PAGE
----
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"Blake is primarily a religious poet." Explore some of the ways in which Blake treats the Church and religion in the Songs of Innocence and Experience.

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Introduction

"Blake is primarily a religious poet." Explore some of the ways in which Blake treats the Church and religion in the Songs of Innocence and Experience. Paul Appleton Throughout "Innocence" and "Experience," many poems incorporate religious views and imagery. Blake presents many contradicting views on the Church and religion, the contrast being particularly clear between "Innocence" and "Experience." Within the "Songs of Innocence" a child-like portrayal of Church and religion is portrayed. Throughout "Innocence" there are many references to "The Lamb" representing Jesus Christ who was the Sacrificial Lamb, as shown in the poem "The Lamb." Another common image of religion used by Blake is that of religion as the Shepherd, the Shepherd is "watchful" and ever watching over his sheep, protecting them, Blake is showing religion as being ever-present and constantly present. This is a very child-like and partial view of Christ. Religion is portrayed in a child like manner, as is Christ in the poem "On Another's Sorrow," Christ is portrayed as "[giving] his joy to all" as he is embodied both within an "infant small" and "men of woe." ...read more.

Middle

Throughout "Innocence" a simple, child-like portrayal of religion is explored. This could show Blake as primarily a religious poet as there are common, simple themes running throughout many of his poems in "Innocence." This simple view of both Christ and religion contrasts the complex metaphors used to represent religion in "Innocence." Within many poems in "Experience" images of religion are juxtaposed to those of "dew" which represents materialism. This is used to show the corruptness of the images of the Church and religion as being simple and ever-present. Throughout the "songs of Innocence" there are not many ongoing themes, there is only one on-going theme, that of the Church being ever-present. In "Experience" many other themes are present, such as materialism, giving a more complex image. In "Introduction" the "ancient trees" are used to represent the forests of materialism. "The Holy Word" is portrayed as walking through this field of materialism, showing that when not in a form of exaggerated innocence, religious values and ways of life can become lost and confused within everyday life. ...read more.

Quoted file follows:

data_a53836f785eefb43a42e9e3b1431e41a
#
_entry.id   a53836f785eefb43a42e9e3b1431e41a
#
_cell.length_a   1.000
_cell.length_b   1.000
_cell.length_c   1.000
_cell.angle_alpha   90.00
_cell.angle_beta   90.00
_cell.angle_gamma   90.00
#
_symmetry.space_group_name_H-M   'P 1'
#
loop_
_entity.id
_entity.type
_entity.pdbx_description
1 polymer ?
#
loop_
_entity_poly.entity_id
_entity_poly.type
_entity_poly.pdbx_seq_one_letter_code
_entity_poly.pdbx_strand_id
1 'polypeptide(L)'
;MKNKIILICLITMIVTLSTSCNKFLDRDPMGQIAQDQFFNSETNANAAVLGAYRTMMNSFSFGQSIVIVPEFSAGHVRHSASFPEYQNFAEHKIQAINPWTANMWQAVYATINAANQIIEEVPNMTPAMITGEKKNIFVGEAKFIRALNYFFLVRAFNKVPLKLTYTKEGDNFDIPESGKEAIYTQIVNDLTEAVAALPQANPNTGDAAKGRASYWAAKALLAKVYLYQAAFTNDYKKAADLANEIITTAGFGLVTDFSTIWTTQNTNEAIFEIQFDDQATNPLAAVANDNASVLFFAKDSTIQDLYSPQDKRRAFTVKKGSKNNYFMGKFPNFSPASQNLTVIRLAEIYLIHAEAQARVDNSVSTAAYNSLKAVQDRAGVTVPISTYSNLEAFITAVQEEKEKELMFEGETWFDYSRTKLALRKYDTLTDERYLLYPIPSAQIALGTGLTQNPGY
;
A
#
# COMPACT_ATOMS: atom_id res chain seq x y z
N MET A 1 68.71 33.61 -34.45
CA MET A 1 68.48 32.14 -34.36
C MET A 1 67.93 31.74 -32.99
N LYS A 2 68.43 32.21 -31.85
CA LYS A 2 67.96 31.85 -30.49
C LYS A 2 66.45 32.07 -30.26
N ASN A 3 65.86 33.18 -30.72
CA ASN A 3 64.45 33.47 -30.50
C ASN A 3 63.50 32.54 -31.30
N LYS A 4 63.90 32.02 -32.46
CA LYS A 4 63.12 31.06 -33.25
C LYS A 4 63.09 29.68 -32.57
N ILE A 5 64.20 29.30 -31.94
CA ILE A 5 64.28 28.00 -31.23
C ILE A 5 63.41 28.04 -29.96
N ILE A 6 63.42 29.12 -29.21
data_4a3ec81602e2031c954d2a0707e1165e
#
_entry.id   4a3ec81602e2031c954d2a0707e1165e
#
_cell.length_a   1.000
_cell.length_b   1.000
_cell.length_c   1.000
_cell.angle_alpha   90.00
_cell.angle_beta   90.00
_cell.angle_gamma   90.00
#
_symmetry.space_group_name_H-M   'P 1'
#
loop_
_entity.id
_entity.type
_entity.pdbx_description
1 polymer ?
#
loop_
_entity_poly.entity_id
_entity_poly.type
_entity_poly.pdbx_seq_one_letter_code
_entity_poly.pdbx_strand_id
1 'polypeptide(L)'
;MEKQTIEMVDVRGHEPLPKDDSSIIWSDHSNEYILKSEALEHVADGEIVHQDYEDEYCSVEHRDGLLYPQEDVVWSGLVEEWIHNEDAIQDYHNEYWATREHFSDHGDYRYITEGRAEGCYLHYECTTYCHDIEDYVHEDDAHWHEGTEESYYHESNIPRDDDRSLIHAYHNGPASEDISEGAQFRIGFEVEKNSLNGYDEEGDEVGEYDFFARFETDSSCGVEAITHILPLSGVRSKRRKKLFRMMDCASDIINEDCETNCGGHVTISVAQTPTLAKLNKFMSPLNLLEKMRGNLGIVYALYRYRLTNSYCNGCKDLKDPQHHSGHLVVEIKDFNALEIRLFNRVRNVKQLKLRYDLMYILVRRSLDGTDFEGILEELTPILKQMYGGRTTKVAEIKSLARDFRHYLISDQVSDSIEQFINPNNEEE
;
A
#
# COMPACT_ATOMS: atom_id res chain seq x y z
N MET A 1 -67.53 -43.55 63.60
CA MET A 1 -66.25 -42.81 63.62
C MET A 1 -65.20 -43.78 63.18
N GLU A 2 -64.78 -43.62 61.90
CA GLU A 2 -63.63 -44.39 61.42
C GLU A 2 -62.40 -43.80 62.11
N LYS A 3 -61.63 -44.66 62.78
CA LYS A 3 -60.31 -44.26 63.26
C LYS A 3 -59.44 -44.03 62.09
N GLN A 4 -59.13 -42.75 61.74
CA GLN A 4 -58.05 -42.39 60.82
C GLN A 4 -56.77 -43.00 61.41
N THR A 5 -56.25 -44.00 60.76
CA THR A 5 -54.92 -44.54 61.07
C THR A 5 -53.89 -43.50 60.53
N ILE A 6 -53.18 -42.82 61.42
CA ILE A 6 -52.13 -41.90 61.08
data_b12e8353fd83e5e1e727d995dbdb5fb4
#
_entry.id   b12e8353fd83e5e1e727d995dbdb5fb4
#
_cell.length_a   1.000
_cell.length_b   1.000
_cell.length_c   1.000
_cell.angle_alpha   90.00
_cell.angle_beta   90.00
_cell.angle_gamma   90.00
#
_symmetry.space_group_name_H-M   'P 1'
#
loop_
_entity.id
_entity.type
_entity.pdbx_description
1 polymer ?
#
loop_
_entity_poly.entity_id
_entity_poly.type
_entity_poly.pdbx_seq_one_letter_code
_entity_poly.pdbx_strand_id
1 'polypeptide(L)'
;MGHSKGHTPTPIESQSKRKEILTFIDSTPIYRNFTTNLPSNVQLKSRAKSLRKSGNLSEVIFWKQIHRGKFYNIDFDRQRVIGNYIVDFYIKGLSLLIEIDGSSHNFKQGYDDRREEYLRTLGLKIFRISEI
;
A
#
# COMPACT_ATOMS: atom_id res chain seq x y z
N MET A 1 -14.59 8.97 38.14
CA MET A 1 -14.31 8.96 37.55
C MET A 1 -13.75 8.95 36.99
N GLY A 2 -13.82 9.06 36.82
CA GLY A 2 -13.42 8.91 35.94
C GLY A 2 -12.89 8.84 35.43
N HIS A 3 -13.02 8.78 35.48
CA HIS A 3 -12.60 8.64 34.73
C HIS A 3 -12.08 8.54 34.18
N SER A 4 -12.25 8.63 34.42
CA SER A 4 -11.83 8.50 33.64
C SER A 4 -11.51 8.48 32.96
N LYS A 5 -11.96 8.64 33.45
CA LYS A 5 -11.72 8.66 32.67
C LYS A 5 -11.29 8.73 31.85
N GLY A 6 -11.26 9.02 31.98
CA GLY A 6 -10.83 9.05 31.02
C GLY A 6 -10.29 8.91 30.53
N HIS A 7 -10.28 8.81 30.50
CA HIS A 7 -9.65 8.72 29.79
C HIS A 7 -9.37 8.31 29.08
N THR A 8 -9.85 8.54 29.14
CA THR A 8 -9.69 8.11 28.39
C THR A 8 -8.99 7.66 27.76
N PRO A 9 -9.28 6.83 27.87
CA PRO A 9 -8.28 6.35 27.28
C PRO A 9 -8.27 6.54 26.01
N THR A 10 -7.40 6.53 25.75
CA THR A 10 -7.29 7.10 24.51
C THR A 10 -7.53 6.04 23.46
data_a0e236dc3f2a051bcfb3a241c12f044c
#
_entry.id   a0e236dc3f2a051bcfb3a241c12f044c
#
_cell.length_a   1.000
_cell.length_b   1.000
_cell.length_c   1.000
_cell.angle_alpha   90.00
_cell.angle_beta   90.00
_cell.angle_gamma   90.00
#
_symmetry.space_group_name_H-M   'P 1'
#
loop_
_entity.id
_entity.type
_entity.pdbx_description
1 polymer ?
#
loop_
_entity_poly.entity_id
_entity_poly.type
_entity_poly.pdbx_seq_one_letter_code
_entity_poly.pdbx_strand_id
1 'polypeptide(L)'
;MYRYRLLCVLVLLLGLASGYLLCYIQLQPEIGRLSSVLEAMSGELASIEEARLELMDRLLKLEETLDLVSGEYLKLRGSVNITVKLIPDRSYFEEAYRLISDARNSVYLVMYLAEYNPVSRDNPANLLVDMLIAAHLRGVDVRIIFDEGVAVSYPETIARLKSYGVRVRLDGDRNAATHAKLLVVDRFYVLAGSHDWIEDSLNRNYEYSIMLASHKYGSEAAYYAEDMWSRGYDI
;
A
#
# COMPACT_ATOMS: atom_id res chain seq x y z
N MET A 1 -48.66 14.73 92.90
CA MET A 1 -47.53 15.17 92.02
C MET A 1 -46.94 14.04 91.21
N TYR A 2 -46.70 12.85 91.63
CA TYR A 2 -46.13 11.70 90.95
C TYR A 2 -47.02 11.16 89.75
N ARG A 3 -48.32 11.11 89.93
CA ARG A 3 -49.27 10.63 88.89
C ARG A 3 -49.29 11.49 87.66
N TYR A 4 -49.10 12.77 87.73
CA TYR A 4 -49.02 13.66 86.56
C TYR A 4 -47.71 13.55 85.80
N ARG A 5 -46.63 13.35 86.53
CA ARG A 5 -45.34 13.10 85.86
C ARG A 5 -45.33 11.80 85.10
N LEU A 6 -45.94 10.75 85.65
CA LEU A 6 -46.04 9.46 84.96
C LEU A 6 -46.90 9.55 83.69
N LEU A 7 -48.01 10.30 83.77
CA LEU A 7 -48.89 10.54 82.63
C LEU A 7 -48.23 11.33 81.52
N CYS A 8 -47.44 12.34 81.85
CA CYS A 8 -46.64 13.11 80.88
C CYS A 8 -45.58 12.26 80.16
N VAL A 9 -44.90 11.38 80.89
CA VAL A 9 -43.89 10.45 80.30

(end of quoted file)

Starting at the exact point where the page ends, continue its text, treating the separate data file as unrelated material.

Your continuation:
Conclusion

"A chapel was built on the midst/ Where I used to play on the green" the Church of which "the gates were shut" has now prohibited a once communal area. The Church is portrayed as prohibiting people's lives, and providing regulations, as "Thou Shalt not was writ over the door." Priests are shown as "walking around in black gowns" and "binding briars with [his] joys and desires" thorns, representing the Church and religion, were restricting his life, and joy was prohibited. Within "The Human Abstract" religion is referred to as the "dismal shade of mystery," and the priests are the "ravens" which have made "[their] nests in the thickest shade." A negative image of the Church is explored, as the Church is shading people from the light. The theme of religion is one central to both "The Songs of Innocence" and the "Songs of Experience" as a result of this, Blake could be seen as "primarily a religious poet." Although the theme is ongoing, within "Experience" many other themes are also explored, showing that Blake, although concentrating primarily on religion, did explore other themes relevant to everyday and the current state of living. 935 words. 1 ...read more.

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